Britain, France, Germany, China, Russia are attempting to save the 2015 accord with Iran following the US withdrawal.
The signatories to the faltering Iran nuclear deal are meeting in Vienna as the United States urges the reimposition of international sanctions on Tehran and the extension of the conventional arms embargo against it.
Britain, China, France, Germany and Russia are struggling to save the 2015 landmark accord with Iran, which has been progressively stepping up its nuclear activities since last year.
Tehran insists it is entitled to do so under the deal – which swapped sanctions relief for Iran’s agreement to scale back its nuclear programme – following the US withdrawal from the accord in 2018 and its reimposition of sanctions on Iran.
In a boost to Tuesday’s talks, the Iranian atomic energy last week agreed for inspectors of the United Nations’ nuclear watchdog to visit two sites suspected of having hosted undeclared activity in the early 2000s.
International Atomic Energy Agency (IAEA) head Rafael Grossi had travelled to Iran on his first trip since taking up the top post last year and after months of calling for access.
“Iran is voluntarily providing the IAEA with access to the two locations specified by the IAEA,” Grossi and the head of Iran’s nuclear agency, Ali Akbar Salehi, said in a joint statement last week.
“Both sides recognise the independence, impartiality and professionalism of the IAEA continue to be essential in the fulfilment of its verification activities,” the statement read.
The IAEA stepped up pressure on Iran in June when its Board of Governors passed a resolution calling it to let inspectors into the sites and cooperate with the agency.
Results from any site visits are, however, expected to take three months, according to a diplomat familiar with the matter, so “it risks being a problem then with the Iranians” if anything undeclared and nuclear-related is found.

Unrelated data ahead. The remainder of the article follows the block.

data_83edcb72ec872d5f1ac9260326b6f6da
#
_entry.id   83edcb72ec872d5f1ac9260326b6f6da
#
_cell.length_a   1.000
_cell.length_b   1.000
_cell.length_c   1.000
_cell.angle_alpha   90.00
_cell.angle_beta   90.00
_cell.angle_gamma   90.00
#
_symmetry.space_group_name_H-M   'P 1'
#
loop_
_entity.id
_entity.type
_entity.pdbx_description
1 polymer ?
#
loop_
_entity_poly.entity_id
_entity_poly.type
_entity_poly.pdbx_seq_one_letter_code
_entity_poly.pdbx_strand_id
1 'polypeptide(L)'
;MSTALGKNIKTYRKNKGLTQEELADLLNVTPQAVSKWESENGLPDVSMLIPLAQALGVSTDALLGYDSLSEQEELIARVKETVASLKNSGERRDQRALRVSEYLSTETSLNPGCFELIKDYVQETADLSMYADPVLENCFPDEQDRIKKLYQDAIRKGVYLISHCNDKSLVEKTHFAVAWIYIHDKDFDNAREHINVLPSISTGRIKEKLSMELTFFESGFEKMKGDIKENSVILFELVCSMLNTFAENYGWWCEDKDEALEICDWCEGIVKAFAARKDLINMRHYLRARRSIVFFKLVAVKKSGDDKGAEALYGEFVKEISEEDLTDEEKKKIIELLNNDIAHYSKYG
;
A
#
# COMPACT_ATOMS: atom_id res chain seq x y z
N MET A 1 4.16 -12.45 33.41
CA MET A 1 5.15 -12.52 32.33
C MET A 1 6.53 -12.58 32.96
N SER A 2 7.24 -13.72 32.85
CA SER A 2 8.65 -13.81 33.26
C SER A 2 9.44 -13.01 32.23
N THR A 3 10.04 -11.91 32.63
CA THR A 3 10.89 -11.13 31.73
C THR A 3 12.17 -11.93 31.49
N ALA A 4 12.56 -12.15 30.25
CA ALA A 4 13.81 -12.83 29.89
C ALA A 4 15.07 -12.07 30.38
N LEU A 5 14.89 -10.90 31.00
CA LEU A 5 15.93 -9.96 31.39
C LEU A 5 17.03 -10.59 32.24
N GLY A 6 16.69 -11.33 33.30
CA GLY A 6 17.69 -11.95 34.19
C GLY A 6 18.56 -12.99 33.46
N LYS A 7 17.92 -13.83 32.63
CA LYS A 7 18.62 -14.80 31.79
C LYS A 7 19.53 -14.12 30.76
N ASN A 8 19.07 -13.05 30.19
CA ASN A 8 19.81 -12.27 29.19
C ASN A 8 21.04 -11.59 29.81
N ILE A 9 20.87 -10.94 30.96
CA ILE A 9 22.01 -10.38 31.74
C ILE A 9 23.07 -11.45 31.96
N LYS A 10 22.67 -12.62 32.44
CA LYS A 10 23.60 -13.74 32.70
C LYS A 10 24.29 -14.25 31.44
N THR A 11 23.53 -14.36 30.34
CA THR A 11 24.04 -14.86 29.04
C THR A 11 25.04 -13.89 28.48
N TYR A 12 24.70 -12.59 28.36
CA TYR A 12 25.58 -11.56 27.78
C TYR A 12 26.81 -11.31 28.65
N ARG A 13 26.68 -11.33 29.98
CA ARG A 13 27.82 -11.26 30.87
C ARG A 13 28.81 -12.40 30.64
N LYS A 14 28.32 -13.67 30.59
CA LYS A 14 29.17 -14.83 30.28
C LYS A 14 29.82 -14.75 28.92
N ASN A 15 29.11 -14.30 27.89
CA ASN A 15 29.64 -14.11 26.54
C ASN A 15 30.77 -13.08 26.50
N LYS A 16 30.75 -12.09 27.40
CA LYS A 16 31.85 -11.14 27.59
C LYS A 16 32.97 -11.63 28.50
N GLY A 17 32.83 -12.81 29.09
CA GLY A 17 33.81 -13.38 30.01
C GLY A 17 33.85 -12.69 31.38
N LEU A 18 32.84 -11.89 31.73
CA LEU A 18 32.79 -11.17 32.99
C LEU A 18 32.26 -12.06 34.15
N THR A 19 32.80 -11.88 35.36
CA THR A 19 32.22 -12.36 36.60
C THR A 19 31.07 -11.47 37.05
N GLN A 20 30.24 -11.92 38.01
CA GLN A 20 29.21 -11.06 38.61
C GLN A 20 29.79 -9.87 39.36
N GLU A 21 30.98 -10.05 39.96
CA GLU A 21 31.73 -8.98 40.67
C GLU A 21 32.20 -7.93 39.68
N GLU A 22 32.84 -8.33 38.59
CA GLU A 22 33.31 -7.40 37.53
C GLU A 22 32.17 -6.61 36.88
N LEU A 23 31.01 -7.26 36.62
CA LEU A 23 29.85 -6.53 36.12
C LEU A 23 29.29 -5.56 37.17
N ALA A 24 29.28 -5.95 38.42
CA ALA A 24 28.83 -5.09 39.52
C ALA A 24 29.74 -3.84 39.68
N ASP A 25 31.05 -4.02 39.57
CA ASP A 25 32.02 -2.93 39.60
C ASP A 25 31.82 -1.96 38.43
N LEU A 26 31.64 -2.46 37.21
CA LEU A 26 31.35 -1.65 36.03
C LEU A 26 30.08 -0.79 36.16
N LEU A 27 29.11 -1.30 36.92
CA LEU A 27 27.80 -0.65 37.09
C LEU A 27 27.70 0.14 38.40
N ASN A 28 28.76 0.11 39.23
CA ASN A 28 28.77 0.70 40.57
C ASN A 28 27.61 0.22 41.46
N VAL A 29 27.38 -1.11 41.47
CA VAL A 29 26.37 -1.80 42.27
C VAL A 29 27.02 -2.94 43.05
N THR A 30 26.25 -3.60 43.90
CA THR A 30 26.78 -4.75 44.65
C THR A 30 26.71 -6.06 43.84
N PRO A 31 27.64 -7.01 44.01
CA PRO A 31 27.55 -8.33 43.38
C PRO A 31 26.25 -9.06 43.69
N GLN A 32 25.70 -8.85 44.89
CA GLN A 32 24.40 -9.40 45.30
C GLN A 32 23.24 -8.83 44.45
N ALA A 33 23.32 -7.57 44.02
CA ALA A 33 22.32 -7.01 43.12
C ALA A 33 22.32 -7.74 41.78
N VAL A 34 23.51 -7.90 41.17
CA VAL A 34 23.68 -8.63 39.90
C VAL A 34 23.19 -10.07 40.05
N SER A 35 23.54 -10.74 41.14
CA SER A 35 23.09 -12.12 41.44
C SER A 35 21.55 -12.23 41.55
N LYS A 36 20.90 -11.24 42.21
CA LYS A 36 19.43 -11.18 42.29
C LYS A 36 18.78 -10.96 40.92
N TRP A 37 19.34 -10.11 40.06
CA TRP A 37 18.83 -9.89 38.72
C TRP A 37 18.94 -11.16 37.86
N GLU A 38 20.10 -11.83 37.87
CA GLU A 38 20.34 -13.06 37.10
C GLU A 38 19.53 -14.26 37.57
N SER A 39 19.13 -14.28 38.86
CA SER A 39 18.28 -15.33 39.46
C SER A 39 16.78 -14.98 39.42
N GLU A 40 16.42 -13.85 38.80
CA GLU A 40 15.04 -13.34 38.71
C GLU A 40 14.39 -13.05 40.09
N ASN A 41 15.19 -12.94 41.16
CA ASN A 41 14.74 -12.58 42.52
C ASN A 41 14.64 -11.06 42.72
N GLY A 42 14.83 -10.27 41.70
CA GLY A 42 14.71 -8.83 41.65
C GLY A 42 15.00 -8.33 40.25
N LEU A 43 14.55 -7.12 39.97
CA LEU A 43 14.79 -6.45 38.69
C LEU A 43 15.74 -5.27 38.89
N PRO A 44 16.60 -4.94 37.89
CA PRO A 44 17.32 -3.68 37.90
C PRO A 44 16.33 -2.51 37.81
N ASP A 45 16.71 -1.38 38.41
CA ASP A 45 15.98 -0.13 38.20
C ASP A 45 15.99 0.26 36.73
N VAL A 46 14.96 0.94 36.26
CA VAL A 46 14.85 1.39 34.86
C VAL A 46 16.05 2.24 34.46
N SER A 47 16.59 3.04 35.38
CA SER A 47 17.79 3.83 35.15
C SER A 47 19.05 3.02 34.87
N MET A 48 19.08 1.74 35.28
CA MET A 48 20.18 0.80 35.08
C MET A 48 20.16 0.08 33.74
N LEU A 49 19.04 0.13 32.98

Mikhail Ulyanov, Russia’s ambassador to International Organisations in Vienna, on Monday posted on Twitter that “nuclear deal participants have a lot of topics to discuss”.
The meeting will be chaired by EU senior official Helga-Maria Schmid with deputy foreign ministers or political directors from Britain, China, France, Germany, Iran and Russia attending.
Mark Fitzpatrick, an associate fellow of the International Institute for Strategic Studies, said last week’s agreement on access kept “Iran generally in line with the rest of the world, against an isolated United States”.
The UN last week blocked the US bid to reimpose international sanctions on Iran, while Washington also failed to rally enough support to extend an arms embargo set to start to lapse from October.
But Fitzpatrick pointed out that “Iran’s nuclear activities remain of deep concern to those states that are dedicated to non-proliferation”.
Iran reportedly recently transferred advanced centrifuges used to enrich uranium from a pilot facility into a new hall at its main Natanz nuclear fuel plant, which was hit by sabotage in July.
An IAEA assessment published in June said Iran’s stockpile of enriched uranium was almost eight times the limit fixed in the accord.
The level of enrichment is still far below what would be needed for a nuclear weapon, but EU parties to the deal have urged Iran’s full compliance.
The IAEA, which regularly updates its members on Iran’s nuclear activities, is expected to issue a fresh report ahead of a meeting of member states to discuss the dossier later this month.